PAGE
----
Plaintiff's motion focuses primarily on his need to establish the physical and mental injuries he suffered as a result of Defendants' alleged use of excessive force; however, Plaintiff has not adequately explained why expert testimony from medical personnel is necessary to relay this information to the trier of fact. Plaintiff is well-situated to testify to the extent of his injuries and can further support his testimony with documentary evidence from his medical record.*fn1 Moreover, while the extent of an inmate's injury is one factor to consider in a claim for excessive use of force, there are many others, and the ultimate inquiry of whether prison officials acted "maliciously and sadistically to cause harm" may have little to do with the extent of an inmate's injuries. Hudson, 503 U.S. at 7. In fact, "the use of excessive physical force against a prisoner may constitute cruel and unusual punishment [even] when the inmate does not suffer serious injury."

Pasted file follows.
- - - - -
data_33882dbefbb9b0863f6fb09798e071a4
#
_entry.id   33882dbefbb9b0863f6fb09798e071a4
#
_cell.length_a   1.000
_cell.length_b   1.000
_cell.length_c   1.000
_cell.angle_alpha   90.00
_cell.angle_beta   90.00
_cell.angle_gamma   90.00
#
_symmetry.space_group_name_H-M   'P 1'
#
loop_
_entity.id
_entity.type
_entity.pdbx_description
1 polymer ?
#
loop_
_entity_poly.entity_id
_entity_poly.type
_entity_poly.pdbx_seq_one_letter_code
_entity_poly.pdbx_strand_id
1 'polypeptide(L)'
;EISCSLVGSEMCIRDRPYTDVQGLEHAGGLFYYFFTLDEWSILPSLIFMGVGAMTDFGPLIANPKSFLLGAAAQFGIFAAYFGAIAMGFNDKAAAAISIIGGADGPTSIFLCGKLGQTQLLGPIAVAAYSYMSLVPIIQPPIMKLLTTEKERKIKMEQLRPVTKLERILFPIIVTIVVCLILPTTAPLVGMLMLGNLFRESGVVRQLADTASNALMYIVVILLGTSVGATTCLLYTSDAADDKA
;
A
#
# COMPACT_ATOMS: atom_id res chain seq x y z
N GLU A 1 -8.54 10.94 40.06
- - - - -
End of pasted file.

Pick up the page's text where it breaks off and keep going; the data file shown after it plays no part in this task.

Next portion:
Id. at 4. In addition, Plaintiff has first-hand knowledge of his injuries and has demonstrated the ability to adequately communicate them.
Furthermore, Rule 706(a) of the Federal Rules of Evidence does not contemplate court appointment and compensation of an expert witness as an advocate for one of the parties. See Gamez v. Gonzalez, No. 08cv1113 MJL (PCL), 2010 WL 2228427, at *1 (E.D. Cal. June 3, 2010) (citation omitted); see also Tedder v. Odel, 890 F.2d 210, 211--12 (9th Cir. 1989) (quoting United States v. MacCollom, 426 U.S. 317, 321 (1976)) (finding thatthe in forma pauperis statute likewise does not authorize the court to waive witness fees or expenses of an indigent litigant). The court may apportion the costs of a court-appointed expert as it sees fit, and this may result in the court apportioning all costs to one side when the other party is an indigent litigant. See McKinney v. Anderson, 924 F.2d 1500, 1510--11 (9th Cir. 1991). However, the appointment of such an expert must still be necessitated by complex scientific, technical or other specialized trial issues.
The legal issues in question here simply do not involve such complexities and thus do not necessitate the court appointment of ...